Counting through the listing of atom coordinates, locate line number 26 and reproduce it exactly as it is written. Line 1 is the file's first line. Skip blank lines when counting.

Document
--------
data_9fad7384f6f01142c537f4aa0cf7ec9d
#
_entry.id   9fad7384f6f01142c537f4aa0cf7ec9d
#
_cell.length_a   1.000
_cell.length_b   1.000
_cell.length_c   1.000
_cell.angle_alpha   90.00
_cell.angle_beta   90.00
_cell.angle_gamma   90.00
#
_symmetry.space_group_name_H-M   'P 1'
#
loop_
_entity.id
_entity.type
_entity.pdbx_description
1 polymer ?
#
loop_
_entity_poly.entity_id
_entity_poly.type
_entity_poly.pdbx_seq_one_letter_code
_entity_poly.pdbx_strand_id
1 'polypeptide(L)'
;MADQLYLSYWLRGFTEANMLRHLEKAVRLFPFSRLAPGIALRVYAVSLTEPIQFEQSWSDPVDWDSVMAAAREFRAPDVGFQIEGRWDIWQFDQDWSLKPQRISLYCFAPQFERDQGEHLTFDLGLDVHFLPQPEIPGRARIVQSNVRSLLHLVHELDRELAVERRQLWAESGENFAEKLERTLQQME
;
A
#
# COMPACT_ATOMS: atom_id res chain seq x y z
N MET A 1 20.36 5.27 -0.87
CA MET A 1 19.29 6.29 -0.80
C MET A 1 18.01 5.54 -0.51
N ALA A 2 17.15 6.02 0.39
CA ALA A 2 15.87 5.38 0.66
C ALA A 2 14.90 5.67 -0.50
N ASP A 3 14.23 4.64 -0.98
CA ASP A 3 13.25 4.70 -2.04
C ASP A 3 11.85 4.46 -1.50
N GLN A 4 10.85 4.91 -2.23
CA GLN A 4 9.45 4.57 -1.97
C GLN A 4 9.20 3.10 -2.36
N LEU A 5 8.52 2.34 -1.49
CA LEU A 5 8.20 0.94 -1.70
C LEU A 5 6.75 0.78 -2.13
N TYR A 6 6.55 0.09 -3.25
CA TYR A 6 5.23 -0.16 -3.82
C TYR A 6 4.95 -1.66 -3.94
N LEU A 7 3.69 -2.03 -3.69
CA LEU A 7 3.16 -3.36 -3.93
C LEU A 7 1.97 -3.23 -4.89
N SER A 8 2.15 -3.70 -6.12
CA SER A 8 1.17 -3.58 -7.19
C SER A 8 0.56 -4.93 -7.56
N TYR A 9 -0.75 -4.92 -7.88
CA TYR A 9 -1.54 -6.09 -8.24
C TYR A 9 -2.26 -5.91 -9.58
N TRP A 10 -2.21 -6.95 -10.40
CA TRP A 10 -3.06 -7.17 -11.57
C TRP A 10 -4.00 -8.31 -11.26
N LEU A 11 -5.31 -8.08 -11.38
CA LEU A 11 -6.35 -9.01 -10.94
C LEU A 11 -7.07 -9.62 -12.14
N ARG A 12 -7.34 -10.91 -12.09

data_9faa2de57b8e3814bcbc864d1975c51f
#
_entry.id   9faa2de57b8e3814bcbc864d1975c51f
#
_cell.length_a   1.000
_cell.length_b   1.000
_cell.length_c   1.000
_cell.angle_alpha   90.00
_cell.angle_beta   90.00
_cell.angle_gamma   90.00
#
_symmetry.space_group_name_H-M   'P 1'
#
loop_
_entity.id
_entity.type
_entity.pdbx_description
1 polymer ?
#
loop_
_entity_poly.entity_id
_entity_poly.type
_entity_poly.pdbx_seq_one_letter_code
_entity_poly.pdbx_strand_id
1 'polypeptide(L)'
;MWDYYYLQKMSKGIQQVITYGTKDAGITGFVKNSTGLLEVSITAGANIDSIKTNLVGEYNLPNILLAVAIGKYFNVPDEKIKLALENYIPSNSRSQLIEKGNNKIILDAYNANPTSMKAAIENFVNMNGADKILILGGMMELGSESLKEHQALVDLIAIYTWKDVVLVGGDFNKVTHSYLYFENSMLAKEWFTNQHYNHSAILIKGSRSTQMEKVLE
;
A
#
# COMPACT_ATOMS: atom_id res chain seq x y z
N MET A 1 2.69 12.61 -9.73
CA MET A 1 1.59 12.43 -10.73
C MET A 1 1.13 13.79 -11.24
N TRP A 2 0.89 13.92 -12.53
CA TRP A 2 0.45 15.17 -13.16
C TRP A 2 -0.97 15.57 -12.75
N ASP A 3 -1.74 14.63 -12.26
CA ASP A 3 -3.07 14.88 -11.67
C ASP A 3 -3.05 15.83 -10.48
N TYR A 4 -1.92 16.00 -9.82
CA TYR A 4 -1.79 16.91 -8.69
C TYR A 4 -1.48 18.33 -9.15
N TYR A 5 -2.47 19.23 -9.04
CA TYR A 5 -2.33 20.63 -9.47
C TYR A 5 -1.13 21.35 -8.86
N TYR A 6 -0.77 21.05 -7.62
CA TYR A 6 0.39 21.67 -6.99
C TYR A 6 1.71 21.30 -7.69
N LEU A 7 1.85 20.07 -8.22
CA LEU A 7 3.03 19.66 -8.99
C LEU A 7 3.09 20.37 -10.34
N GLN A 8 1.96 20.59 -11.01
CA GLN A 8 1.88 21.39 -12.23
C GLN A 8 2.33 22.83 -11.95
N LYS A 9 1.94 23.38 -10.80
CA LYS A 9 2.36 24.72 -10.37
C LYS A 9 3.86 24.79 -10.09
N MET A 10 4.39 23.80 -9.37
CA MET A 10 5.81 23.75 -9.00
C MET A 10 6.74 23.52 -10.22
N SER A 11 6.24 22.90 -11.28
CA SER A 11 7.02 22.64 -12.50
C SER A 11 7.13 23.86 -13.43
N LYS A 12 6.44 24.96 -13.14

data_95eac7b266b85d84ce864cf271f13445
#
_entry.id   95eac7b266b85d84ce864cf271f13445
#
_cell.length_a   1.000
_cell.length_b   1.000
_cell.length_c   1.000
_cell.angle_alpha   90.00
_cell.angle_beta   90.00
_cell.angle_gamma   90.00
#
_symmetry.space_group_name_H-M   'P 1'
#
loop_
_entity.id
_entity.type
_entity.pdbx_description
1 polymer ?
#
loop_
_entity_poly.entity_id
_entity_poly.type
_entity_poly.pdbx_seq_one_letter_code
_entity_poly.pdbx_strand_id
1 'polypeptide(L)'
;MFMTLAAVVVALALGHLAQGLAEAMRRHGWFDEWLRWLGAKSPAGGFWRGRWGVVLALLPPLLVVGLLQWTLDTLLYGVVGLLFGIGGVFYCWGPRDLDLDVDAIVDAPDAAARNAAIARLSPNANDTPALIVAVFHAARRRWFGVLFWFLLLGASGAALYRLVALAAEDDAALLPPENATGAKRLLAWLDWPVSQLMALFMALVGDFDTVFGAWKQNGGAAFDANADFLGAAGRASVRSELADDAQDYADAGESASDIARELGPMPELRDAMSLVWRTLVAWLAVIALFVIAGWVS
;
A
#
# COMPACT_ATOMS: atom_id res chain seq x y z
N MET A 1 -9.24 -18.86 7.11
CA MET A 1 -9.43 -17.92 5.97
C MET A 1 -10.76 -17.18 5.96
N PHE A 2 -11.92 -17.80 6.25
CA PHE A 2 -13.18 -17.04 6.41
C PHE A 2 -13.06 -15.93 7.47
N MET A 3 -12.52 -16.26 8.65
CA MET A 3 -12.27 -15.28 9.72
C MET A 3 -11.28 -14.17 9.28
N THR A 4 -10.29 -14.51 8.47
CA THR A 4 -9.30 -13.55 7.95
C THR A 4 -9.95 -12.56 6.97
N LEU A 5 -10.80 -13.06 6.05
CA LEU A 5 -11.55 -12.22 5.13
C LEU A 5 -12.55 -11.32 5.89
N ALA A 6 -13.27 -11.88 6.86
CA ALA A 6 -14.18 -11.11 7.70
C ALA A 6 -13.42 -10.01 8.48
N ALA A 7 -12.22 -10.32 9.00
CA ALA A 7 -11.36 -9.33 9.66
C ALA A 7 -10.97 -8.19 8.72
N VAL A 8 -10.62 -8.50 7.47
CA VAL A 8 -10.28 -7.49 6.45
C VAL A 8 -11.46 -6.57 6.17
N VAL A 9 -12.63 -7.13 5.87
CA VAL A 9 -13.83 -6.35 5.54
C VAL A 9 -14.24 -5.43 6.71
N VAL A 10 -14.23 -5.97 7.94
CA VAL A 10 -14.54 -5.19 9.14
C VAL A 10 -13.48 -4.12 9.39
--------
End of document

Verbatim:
;MADQLYLSYWLRGFTEANMLRHLEKAVRLFPFSRLAPGIALRVYAVSLTEPIQFEQSWSDPVDWDSVMAAAREFRAPDVGFQIEGRWDIWQFDQDWSLKPQRISLYCFAPQFERDQGEHLTFDLGLDVHFLPQPEIPGRARIVQSNVRSLLHLVHELDRELAVERRQLWAESGENFAEKLERTLQQME